Q: What is the goal of the UPR?
A: The ultimate goal of the UPR is the improvement of the human rights situation in every country. The UPR is designed to prompt, support, and expand the promotion and protection of human rights on the ground. To achieve this, the UPR involves assessing states’ human rights records and addressing human rights violations and abuses wherever they occur. The UPR also aims to highlight states’ technical assistance needs, so that they may better enhance their capacity to deal effectively with human rights challenges. It also provides an opportunity to share best practices in the field of human rights among states and other stakeholders.
Q: How and when was the UPR established?
A: The UPR was created by the UN General Assembly on March 15, 2006, in resolution 60/251, which also established the Human Rights Council (HRC). The resolution mandated the HRC to “undertake a universal periodic review, based on objective and reliable information, of the fulfilment by each State of its human rights obligations and commitments in a manner which ensures universality of coverage and equal treatment with respect to all States.” The UPR process is, nevertheless, functionally distinct from the HRC, including in permitting review by non-HRC member states. The first UPR cycle began in 2008 and was completed in 2011.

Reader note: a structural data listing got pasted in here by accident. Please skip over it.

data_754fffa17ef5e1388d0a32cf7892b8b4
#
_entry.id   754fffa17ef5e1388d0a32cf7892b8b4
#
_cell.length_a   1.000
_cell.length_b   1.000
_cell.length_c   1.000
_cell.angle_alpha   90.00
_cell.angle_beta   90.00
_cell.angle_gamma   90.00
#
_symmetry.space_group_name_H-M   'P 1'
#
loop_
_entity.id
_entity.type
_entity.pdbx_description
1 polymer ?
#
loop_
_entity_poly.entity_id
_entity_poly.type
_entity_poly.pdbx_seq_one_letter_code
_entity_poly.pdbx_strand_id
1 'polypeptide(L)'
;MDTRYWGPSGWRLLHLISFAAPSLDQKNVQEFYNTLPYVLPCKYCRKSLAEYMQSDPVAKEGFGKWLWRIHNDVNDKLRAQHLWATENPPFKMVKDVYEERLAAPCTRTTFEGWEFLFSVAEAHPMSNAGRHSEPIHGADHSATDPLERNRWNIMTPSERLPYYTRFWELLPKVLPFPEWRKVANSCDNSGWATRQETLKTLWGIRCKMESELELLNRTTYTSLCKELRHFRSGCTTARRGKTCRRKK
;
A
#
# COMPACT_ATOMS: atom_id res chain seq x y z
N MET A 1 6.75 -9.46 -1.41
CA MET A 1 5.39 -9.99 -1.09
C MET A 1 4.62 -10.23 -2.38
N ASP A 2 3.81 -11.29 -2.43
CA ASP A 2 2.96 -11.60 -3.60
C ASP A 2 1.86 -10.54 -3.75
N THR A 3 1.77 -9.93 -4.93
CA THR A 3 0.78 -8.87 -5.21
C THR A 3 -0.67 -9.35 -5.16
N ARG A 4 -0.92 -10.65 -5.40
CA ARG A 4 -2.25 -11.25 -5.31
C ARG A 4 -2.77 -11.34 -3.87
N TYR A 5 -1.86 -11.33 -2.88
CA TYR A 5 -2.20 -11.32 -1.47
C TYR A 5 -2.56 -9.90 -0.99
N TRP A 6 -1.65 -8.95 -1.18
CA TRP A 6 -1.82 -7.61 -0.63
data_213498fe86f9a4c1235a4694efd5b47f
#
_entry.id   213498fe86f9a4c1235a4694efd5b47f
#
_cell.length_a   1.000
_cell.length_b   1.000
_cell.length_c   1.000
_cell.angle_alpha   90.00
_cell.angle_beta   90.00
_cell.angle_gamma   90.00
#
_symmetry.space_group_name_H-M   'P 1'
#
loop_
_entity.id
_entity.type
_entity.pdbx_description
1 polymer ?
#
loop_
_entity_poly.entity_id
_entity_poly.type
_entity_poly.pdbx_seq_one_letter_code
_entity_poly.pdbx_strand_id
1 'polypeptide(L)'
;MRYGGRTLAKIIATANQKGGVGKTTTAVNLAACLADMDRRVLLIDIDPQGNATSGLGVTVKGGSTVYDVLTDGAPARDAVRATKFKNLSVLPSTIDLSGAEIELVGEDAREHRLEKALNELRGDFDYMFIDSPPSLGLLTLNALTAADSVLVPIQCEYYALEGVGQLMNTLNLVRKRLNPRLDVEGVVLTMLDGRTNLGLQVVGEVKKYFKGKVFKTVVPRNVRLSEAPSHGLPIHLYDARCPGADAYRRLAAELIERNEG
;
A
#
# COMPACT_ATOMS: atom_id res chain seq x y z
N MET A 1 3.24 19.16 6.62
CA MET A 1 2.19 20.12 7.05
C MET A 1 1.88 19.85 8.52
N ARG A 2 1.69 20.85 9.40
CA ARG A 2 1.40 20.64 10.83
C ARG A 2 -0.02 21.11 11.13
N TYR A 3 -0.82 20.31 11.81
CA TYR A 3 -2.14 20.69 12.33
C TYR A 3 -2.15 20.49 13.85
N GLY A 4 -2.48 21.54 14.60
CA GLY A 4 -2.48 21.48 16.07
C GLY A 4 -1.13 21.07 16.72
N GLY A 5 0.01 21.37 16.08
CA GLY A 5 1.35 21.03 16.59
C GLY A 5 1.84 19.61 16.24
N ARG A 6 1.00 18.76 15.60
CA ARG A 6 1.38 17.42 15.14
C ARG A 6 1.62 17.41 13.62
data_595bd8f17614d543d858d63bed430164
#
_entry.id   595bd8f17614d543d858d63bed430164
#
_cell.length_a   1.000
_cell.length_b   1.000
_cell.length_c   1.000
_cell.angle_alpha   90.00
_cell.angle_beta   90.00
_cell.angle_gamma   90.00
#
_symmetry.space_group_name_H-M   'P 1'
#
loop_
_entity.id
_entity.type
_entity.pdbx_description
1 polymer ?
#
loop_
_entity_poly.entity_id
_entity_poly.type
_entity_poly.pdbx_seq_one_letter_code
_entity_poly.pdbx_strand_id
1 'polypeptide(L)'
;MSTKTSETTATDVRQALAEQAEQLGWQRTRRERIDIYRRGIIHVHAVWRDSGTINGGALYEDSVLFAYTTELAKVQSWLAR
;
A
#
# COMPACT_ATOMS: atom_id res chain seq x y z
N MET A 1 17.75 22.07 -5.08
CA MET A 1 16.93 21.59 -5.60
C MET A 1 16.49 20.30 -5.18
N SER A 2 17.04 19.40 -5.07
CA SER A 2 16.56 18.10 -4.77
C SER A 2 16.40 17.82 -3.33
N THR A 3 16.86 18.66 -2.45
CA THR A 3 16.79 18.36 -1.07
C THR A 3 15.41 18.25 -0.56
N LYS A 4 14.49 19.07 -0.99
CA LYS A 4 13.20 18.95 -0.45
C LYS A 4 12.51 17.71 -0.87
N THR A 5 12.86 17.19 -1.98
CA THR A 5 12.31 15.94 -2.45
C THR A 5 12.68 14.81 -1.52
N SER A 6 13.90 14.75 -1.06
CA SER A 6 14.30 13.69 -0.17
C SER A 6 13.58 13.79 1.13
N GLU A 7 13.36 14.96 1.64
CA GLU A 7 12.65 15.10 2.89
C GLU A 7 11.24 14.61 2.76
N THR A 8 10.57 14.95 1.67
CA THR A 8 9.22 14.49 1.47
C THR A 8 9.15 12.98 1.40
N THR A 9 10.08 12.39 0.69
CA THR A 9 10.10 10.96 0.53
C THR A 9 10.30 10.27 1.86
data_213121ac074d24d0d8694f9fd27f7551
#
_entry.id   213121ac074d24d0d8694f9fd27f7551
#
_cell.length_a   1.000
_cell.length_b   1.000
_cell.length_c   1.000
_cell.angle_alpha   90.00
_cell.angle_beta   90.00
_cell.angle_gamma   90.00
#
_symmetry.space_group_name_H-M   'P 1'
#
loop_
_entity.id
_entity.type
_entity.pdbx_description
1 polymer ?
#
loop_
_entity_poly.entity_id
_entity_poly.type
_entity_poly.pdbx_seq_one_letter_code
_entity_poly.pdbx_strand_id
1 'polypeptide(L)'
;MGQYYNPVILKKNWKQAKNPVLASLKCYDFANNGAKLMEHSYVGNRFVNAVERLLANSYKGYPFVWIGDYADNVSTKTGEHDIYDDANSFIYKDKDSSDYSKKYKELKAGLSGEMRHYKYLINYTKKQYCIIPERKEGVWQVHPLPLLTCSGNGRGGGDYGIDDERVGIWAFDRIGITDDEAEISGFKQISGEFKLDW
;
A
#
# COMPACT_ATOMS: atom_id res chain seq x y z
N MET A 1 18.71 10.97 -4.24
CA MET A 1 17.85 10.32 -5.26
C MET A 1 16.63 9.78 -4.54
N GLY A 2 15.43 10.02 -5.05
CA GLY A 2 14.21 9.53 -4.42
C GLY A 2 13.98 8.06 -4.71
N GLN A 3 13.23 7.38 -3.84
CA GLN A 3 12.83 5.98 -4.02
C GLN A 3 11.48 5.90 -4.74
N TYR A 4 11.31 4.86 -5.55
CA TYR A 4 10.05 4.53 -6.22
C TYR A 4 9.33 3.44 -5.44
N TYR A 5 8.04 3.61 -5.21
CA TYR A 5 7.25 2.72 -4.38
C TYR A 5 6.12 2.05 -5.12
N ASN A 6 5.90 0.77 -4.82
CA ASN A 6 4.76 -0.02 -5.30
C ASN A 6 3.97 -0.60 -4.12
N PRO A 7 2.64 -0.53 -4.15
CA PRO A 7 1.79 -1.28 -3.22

Q: What human rights obligations are addressed?
A: The UPR will assess the extent to which States respect their human rights obligations and commitments as established in: (1) the , (2) the , (3) human rights instruments to which the State is party, and (4) voluntary pledges and commitments made by the State.
Q: How many countries are reviewed each year?
A: The third UPR cycle started on May 1, 2017, and 112 countries have undergone review as of November 15, 2019. The UPR Working Group holds sessions three times a year to conduct the reviews. Since the UPR began, every single UN Member State has participated in every cycle.
Q: Who conducts the review?
A: The reviews conducted by the UPR working group take place with participation of all UN member states. Each State review is assisted by a group of three States, which is known as a “troika.” The selection of the troika for each State is done through a drawing of lots following elections for the Council membership in the General Assembly. The final review of the UPR package, including the UPR working group report, is conducted by the 47 members of the HRC.
Q: How does the U.S. government solicit information from the American public and civil society?
A: In preparation for the third UPR cycle, the U.S. government will conduct consultations with civil society, as it has during the prior two cycles. The Department of State also has an email inbox (USUPR2020@state.gov) to which NGOs, academics, civil society, and the general public can send questions and voice their concerns.